When a person dies, a process identified as "estate administration" must be carried out. This refers to all the processes which must be followed in distributing a person's estate to their heirs or devisees.
If the person who died made and executed a valid will in Guilford County, North Carolina, the process of estate administration typically follows the procedures and instructions laid out in the will.
Frequently, the will appoints an executor whose job it is to oversee the administration of the will.
The executor usually has at least some work cut out for them. This apparently raises the issue of compensation. The easiest way to guarantee that the executor does his or her job is simply to appoint the person who has the most to gain from the will. That way, they cannot inherit until the process is finalized.
What if The Will Does Not Name an Executor?
If a Guilford County, North Carolina will does not assign anyone to serve as executor, or there is no will, the court has to choose someone to fill that role.
Typically, the person chosen to be executor is the one who would benefit most under the will, or under North Carolina's intestacy laws. "Intestacy" refers to a situation in which a person dies without a will, or "dies intestate." Every state has laws to address this situation, and there isn't a lot of variation from state to state. Typically, the decedent's property will go to his or her closest relative, and if absolutely no living relatives can be found, it will go to the state.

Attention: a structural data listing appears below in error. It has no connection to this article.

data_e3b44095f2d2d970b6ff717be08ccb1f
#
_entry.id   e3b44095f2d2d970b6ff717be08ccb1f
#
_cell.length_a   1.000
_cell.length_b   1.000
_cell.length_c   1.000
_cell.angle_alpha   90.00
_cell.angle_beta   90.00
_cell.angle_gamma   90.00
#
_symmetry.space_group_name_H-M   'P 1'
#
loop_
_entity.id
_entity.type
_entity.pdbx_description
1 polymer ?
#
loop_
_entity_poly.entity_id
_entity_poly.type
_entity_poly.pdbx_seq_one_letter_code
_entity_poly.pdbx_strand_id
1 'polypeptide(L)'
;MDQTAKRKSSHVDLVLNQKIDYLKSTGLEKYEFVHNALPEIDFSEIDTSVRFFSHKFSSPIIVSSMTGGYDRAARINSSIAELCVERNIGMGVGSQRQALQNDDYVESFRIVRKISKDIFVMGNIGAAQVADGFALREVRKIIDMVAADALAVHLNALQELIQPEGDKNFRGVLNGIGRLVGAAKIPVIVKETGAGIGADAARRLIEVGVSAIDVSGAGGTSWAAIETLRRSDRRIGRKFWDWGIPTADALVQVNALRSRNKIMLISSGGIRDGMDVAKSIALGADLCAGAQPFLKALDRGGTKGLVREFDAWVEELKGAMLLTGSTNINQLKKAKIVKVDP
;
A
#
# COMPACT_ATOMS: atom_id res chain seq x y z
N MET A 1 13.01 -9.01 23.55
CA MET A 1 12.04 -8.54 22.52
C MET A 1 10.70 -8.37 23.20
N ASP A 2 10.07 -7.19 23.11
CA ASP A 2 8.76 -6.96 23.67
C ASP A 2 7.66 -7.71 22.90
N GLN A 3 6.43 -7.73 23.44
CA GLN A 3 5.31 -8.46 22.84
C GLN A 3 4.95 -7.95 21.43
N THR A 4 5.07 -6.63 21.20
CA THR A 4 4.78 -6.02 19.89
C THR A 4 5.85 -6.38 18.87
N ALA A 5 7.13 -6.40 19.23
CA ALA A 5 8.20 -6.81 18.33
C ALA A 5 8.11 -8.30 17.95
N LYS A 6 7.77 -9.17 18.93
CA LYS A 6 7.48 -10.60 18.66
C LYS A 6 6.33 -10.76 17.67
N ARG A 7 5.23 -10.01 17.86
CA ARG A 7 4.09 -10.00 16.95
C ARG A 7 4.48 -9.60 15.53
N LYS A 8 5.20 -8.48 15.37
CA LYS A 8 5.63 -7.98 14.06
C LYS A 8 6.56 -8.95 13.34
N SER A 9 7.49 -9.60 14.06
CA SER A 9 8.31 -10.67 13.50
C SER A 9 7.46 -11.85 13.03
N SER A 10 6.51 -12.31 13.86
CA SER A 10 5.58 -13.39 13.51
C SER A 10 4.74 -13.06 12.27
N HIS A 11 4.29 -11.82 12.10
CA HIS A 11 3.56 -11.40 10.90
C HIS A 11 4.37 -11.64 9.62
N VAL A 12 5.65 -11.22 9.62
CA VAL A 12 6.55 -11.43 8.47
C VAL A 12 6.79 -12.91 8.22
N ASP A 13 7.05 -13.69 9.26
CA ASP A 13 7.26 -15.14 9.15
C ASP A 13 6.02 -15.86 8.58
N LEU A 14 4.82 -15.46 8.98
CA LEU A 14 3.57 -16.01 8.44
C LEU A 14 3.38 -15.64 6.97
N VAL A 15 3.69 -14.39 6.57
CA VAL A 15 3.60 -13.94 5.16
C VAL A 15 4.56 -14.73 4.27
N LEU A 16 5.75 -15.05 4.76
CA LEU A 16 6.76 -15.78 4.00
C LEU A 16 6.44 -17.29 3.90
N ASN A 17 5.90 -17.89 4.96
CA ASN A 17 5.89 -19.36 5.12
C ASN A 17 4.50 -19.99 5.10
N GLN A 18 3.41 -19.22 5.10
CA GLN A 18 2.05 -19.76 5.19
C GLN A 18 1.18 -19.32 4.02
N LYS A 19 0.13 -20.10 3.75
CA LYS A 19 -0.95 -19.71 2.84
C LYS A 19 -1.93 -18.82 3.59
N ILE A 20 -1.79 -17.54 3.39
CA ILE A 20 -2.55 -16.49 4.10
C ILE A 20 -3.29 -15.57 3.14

If the will doesn't name a person who is to serve as executor, or the individual named is no longer alive or cannot be found, anyone with a direct interest in the will can apply to the Guilford County, North Carolina court to be the executor.
Once an executor is assigned (whether by being named in the will, or on the application of another person), they "step into the shoes" of the estate, and are expected to safeguard its interests to the fullest extent possible. They further are obligated to accurately inventory the estate's debts and assets, as well as notify possible beneficiaries.
Can a Guilford County, North Carolina Estate Administration Attorney Help?
If you are the administrator of an estate, and are not a legal and/or financial professional, you might confront legal or tax issues with which you are unfamiliar. A Guilford County, North Carolina attorney would be quite helpful in such a situation.